Managed Aquifer Recharge

This past week I’ve been working on an information packet that will be distributed during an upcoming regional board field tour. Included in this packet is a fact sheet regarding the Managed Aquifer Recharge (MAR) Action Team.

Demand for groundwater in California is increasing but supplies are limited. Here on the coast, we have to deal with the decreased water supply issue along with the issue of saltwater intrusion. “Natural” aquifer recharge will likely decrease in the future, therefore, the Community Water Dialogue is figuring out where recharge occurs in order to protect these areas.


Simplified sketch of a groundwater recharge site

The Managed Aquifer Recharge (MAR) Action Team is one of four action teams that make up the Community Water Dialogue. The MAR team deals with private recharge and catchment projects to increase water supply. MAR projects capture surplus winter water and convey it into the aquifer through managed percolation ponds.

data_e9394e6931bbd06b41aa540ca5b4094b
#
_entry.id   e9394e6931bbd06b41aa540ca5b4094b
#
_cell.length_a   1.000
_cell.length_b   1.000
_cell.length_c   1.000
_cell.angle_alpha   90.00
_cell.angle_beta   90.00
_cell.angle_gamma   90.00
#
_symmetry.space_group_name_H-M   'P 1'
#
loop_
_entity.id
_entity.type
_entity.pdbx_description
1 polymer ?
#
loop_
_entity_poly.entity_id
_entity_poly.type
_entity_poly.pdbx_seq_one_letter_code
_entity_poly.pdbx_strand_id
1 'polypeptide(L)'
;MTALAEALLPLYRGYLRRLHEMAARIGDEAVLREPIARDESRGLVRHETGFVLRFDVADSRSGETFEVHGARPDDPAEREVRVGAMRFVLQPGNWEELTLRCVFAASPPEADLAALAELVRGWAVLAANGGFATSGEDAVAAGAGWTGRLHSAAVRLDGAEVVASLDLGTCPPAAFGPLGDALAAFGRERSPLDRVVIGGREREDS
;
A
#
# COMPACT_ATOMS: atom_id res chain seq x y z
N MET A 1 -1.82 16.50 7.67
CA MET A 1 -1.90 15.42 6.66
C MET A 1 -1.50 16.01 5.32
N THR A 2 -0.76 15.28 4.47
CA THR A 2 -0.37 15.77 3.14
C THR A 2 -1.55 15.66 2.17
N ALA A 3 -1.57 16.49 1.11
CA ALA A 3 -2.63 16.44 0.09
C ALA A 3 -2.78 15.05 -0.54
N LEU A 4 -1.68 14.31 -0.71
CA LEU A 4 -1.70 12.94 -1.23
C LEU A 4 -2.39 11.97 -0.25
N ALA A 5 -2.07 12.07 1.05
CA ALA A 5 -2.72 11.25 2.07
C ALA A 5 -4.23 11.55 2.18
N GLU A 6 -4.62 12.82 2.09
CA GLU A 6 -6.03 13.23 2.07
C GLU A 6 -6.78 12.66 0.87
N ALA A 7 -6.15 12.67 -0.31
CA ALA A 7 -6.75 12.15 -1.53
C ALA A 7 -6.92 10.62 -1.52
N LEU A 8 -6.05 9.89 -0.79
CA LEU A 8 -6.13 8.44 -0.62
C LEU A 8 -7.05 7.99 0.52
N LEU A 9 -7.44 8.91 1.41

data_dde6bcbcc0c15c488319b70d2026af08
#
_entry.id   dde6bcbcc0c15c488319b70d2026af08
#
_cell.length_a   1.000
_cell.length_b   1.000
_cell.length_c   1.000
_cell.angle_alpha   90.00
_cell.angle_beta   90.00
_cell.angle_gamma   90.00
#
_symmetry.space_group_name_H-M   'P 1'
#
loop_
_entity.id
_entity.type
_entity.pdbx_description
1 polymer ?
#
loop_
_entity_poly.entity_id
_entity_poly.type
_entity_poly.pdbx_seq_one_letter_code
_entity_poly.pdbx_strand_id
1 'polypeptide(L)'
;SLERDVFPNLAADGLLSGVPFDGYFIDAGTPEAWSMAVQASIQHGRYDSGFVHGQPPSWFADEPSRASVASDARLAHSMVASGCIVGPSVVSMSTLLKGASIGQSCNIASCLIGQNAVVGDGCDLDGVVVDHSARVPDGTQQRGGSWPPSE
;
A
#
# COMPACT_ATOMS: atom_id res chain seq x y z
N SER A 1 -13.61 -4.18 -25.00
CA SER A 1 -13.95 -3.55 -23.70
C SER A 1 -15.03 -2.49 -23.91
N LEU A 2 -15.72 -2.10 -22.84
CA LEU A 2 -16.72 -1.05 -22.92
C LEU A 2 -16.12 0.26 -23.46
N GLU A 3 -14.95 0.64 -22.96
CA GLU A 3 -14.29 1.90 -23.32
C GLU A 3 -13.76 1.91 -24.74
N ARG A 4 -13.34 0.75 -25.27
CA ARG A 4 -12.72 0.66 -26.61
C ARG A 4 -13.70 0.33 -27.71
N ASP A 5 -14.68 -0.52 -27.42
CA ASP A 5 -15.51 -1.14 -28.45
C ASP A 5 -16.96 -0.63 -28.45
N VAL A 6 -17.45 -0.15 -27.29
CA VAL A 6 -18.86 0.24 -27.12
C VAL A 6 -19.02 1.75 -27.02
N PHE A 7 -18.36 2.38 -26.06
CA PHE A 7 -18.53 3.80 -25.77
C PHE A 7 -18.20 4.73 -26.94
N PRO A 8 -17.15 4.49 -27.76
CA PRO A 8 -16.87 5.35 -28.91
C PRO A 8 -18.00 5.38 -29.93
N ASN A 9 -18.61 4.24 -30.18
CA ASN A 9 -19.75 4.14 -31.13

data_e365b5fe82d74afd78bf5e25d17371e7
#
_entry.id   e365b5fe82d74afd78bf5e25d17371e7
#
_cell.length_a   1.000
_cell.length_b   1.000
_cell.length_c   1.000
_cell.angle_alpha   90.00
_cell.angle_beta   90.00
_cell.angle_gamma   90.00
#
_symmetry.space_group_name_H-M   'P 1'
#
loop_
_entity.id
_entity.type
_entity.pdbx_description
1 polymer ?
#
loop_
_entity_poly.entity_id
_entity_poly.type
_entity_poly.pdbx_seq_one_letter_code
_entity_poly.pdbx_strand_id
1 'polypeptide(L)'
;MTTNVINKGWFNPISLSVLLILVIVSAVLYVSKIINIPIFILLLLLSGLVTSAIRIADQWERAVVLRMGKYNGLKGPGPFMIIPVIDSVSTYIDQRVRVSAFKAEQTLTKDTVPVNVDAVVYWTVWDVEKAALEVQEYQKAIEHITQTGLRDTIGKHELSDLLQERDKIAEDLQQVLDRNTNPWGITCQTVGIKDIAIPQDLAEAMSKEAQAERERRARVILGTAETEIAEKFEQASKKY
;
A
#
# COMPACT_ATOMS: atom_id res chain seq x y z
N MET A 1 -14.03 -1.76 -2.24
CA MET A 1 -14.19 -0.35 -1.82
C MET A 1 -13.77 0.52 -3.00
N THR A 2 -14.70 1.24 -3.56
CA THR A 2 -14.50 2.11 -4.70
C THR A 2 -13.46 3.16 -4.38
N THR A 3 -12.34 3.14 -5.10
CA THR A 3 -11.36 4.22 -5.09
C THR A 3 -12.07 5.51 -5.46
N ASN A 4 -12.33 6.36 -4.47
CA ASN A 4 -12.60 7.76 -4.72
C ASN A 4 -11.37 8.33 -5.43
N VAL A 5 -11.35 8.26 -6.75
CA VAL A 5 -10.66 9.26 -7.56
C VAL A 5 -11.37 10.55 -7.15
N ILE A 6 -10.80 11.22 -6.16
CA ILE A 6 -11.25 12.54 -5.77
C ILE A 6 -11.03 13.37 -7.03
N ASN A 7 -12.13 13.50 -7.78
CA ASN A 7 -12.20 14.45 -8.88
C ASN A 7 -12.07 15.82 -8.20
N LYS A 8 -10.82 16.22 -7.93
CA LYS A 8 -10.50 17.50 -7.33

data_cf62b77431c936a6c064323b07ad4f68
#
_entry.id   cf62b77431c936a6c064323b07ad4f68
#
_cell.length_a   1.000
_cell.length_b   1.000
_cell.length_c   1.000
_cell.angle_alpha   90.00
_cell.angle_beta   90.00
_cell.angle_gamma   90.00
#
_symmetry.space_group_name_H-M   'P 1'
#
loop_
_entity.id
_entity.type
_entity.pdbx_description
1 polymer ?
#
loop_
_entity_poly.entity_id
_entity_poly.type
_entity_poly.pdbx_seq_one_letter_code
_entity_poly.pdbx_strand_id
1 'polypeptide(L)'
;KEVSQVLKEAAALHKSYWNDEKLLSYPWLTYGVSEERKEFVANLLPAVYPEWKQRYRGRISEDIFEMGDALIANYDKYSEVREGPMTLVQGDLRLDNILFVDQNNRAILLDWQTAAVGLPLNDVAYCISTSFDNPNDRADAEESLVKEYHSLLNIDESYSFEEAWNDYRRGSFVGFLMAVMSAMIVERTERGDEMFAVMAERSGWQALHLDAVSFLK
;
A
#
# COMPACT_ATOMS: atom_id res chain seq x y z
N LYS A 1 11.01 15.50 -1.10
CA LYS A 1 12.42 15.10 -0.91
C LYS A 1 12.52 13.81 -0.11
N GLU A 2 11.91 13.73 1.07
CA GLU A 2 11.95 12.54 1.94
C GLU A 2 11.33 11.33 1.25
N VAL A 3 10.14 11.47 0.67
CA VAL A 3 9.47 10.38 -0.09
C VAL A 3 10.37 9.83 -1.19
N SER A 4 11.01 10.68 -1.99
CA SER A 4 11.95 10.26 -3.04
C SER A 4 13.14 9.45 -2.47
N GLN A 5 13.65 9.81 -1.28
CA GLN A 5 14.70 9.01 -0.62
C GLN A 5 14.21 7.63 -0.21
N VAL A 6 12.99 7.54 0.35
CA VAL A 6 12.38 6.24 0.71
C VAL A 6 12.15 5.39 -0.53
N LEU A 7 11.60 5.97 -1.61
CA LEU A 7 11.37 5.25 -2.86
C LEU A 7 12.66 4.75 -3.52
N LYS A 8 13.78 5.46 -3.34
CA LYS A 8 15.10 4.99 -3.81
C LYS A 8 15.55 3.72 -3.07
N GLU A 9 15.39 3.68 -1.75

The Community Water Dialogue is currently involved in one MAR project located at Bokariza-Drobac Ranch. I had the opportunity to visit this site last week, which is virtually a large grass-covered hole with a drainage area of 125 acres. Sites such as this one are voluntarily offered by landowners for the cause, which is awesome. There have been a number of other locations that have recently been identified as potential MAR project sites. These sites are currently being tested for suitability.


MAR suitability map & Bokariza-Drobac Ranch recharge site

According to Dr. Andy Fisher, a groundwater expert from UC Santa Cruz who is actively involved in the Community Water Dialogue, “MAR will be increasingly important as a strategy for sustaining and improving groundwater resources.” Dr. Andy’s Recharge Initiative Program estimates that a widely distributed network of MAR projects could reduce the overdraft by as much as 20%.